She was the Pac-12 Scholar-Athlete of the Year, and she uses that intelligence on the court. She is a great teammate who picks up her teammates. She took the big shots. She wanted the ball. She possesses all the intangibles and qualities of a leader and a winner, and someone who a coach wants on his or her team.

Clarendon has one elite skill: She is one of the best pull-up jump shooters in college basketball since Sue Bird. In transition, she is deadly if she has any space. In tournament games against LSU and Georgia, the Cal offense spurted until Clarendon was able to get free for a couple pull-up jump shots in transition. That skill also translates to ball screens as she comes off the screen looking to be a shooter.

Clarendon also uses shot fakes to create a lane to get into her pull-up jump shot. She shoots well off the catch and understands how to use screens to get herself space for her shot. She does not have the quickest release, but that along with her comfort and percentage at the three-point line can be improved.

She should be a better free-throw shooter percentage-wise, and there are one to two easy changes that she could make to improve her percentages. If she shot closer to 35% from the 3-point line and 80% from the free-throw line, which are realistic numbers given her shooting technique, she would be closer to a 20 ppg scorer and a lock for the first Round. With a couple tweaks, she should be able to post 35% and 80% numbers in the WNBA.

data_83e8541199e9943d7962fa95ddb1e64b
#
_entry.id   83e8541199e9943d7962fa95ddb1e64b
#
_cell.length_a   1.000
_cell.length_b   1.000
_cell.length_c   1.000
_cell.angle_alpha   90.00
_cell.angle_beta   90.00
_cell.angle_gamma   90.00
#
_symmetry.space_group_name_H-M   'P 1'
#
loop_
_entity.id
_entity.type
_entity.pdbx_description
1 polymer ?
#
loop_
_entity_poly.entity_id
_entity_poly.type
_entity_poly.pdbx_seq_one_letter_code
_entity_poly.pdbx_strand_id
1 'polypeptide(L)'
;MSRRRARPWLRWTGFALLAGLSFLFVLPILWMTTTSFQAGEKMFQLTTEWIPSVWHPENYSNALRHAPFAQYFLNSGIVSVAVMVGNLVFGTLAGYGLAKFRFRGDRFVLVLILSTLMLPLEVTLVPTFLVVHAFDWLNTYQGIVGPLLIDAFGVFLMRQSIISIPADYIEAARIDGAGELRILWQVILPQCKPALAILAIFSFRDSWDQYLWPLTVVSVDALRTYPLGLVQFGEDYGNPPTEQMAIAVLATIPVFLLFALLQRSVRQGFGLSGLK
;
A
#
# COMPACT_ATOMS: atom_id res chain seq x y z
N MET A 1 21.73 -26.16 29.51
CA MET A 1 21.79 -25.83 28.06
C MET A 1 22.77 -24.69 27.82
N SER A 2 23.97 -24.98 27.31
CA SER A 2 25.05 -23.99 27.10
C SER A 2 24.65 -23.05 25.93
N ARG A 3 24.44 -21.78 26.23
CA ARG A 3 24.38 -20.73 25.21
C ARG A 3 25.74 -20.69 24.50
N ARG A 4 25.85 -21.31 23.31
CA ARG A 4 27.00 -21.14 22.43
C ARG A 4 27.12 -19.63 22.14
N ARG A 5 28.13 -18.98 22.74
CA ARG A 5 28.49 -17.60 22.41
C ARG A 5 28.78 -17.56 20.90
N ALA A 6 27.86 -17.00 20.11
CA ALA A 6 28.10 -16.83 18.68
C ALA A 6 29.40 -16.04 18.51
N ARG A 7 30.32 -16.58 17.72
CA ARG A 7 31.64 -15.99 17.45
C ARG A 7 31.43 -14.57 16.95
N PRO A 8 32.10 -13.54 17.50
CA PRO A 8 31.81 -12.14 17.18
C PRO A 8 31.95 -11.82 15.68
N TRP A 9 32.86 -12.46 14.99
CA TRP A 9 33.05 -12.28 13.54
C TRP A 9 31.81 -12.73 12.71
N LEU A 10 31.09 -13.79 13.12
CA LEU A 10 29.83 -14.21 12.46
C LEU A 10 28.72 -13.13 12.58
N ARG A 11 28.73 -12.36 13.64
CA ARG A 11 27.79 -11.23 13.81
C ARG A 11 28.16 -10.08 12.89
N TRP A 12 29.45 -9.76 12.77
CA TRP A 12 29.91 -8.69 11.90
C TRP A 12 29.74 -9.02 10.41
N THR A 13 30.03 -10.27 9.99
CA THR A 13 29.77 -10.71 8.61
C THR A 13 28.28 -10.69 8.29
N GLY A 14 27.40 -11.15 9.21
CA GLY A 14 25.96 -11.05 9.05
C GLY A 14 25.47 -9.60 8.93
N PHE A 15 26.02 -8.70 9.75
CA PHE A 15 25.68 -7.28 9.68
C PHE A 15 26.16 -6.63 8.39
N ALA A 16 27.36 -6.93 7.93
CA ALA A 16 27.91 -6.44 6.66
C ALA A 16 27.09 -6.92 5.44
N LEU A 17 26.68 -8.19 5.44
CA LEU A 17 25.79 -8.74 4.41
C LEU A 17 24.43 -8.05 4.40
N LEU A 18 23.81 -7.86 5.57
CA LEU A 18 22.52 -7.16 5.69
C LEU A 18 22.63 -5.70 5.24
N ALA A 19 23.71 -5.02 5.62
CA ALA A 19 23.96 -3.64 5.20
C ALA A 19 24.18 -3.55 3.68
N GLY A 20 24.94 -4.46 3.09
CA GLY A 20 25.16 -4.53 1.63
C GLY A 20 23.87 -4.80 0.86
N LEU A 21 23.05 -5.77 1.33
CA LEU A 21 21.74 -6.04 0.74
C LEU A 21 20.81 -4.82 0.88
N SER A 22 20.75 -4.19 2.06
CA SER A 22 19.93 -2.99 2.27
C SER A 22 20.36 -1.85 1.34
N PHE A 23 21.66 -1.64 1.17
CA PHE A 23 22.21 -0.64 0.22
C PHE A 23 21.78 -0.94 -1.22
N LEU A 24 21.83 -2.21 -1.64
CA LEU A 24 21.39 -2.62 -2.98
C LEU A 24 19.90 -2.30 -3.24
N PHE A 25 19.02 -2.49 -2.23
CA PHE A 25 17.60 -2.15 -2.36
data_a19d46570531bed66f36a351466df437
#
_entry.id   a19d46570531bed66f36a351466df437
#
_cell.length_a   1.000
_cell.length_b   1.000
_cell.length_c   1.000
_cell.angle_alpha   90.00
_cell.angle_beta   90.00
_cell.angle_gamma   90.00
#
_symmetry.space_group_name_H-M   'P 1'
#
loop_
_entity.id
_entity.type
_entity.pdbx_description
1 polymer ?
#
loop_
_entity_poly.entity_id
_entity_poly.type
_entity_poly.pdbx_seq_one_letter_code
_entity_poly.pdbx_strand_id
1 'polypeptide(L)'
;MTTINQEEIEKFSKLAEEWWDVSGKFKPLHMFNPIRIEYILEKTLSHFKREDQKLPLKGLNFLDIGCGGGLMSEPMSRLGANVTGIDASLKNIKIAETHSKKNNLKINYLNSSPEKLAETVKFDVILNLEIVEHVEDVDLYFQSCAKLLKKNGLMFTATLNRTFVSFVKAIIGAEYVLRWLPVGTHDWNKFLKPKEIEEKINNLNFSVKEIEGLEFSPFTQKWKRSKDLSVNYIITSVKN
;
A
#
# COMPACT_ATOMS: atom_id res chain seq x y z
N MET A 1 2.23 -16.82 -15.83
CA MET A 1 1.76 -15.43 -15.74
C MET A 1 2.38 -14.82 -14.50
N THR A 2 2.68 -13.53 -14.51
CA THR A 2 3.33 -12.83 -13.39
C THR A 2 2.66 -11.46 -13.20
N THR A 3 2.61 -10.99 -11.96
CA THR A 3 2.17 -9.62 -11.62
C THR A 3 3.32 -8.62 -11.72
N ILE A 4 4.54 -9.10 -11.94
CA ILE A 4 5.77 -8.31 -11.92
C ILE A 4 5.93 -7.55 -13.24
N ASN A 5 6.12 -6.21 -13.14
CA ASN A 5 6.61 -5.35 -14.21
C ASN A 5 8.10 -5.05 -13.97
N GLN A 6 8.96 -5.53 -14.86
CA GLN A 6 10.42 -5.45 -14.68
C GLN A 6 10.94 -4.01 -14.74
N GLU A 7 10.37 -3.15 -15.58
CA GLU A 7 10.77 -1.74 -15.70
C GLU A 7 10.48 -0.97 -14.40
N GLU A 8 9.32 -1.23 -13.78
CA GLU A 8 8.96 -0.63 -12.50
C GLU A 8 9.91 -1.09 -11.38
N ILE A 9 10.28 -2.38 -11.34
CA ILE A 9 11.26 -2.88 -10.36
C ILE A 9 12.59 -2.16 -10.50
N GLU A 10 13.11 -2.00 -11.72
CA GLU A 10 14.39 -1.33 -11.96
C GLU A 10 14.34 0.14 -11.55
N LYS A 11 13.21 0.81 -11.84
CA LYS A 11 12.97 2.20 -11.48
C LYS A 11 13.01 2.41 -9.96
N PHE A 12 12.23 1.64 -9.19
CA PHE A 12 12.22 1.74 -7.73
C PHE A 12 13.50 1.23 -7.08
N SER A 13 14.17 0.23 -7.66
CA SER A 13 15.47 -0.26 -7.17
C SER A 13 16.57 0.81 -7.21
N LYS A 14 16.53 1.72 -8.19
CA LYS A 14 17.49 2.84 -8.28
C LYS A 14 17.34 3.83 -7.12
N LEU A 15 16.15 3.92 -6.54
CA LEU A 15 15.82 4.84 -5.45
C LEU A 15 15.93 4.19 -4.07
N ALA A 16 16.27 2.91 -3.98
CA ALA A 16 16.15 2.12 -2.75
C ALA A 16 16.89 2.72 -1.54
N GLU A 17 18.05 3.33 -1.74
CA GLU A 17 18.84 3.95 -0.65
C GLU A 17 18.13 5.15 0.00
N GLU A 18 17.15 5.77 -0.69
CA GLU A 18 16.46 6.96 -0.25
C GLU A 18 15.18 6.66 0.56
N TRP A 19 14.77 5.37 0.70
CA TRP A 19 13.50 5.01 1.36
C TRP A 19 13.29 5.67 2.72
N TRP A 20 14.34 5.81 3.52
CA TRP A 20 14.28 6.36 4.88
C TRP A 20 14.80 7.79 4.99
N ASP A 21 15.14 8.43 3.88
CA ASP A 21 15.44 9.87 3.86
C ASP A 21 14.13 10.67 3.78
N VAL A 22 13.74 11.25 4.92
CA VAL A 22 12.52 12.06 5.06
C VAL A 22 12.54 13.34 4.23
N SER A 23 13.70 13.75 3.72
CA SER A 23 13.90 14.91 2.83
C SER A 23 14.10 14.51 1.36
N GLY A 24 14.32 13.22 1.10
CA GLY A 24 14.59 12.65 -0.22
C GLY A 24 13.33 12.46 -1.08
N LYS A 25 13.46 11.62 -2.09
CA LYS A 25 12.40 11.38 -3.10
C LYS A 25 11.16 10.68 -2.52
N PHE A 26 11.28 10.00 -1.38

Clarendon's biggest weakness is that she is not a point guard. During her first two seasons, she played more point guard and did not excel. In her final two seasons, with Brittany Boyd playing point guard, Clarendon was freed to do what she does best: score.

Whereas her assist numbers were relatively low, so too were her turnovers, as she had a 1.5:1 assist to turnover ratio. The relatively low numbers could be a sign of Cal's system or her primary role as the finisher, not the creator. Based on the numbers, she may have been conservative with her passing, and if put in the position to be more aggressive and more of a playmaker, especially off ball screens where her ability to shoot off the dribble would put pressure on the defense, she may improve those numbers.